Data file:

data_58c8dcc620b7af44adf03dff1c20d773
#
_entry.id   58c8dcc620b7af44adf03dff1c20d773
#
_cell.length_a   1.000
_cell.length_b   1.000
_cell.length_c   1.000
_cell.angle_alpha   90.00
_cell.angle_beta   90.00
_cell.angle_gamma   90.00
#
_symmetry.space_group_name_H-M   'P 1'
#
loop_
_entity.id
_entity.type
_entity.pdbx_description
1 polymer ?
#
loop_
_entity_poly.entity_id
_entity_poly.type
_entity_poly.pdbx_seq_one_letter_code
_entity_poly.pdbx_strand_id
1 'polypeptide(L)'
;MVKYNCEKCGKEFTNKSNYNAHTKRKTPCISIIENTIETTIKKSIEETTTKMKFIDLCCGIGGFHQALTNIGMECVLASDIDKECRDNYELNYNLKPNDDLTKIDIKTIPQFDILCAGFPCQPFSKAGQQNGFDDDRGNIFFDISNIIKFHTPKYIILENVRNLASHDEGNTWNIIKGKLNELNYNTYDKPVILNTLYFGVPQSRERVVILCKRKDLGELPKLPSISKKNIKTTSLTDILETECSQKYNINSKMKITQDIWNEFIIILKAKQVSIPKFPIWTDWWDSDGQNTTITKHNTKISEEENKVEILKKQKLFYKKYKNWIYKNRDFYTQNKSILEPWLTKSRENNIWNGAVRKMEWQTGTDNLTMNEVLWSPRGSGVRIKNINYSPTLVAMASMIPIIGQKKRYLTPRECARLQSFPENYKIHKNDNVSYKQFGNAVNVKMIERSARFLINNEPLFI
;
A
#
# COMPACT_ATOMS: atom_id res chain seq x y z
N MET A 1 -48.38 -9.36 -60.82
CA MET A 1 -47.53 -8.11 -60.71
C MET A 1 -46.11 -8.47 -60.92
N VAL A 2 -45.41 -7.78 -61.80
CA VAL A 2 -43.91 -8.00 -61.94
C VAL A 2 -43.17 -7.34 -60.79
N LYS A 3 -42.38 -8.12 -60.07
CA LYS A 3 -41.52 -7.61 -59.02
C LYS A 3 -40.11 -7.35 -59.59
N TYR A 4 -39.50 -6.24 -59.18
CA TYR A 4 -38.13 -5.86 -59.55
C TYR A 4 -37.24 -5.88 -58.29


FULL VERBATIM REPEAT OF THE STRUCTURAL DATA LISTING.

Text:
data_58c8dcc620b7af44adf03dff1c20d773
#
_entry.id   58c8dcc620b7af44adf03dff1c20d773
#
_cell.length_a   1.000
_cell.length_b   1.000
_cell.length_c   1.000
_cell.angle_alpha   90.00
_cell.angle_beta   90.00
_cell.angle_gamma   90.00
#
_symmetry.space_group_name_H-M   'P 1'
#
loop_
_entity.id
_entity.type
_entity.pdbx_description
1 polymer ?
#
loop_
_entity_poly.entity_id
_entity_poly.type
_entity_poly.pdbx_seq_one_letter_code
_entity_poly.pdbx_strand_id
1 'polypeptide(L)'
;MVKYNCEKCGKEFTNKSNYNAHTKRKTPCISIIENTIETTIKKSIEETTTKMKFIDLCCGIGGFHQALTNIGMECVLASDIDKECRDNYELNYNLKPNDDLTKIDIKTIPQFDILCAGFPCQPFSKAGQQNGFDDDRGNIFFDISNIIKFHTPKYIILENVRNLASHDEGNTWNIIKGKLNELNYNTYDKPVILNTLYFGVPQSRERVVILCKRKDLGELPKLPSISKKNIKTTSLTDILETECSQKYNINSKMKITQDIWNEFIIILKAKQVSIPKFPIWTDWWDSDGQNTTITKHNTKISEEENKVEILKKQKLFYKKYKNWIYKNRDFYTQNKSILEPWLTKSRENNIWNGAVRKMEWQTGTDNLTMNEVLWSPRGSGVRIKNINYSPTLVAMASMIPIIGQKKRYLTPRECARLQSFPENYKIHKNDNVSYKQFGNAVNVKMIERSARFLINNEPLFI
;
A
#
# COMPACT_ATOMS: atom_id res chain seq x y z
N MET A 1 -48.38 -9.36 -60.82
CA MET A 1 -47.53 -8.11 -60.71
C MET A 1 -46.11 -8.47 -60.92
N VAL A 2 -45.41 -7.78 -61.80
CA VAL A 2 -43.91 -8.00 -61.94
C VAL A 2 -43.17 -7.34 -60.79
N LYS A 3 -42.38 -8.12 -60.07
CA LYS A 3 -41.52 -7.61 -59.02
C LYS A 3 -40.11 -7.35 -59.59
N TYR A 4 -39.50 -6.24 -59.18
CA TYR A 4 -38.13 -5.86 -59.55
C TYR A 4 -37.24 -5.88 -58.29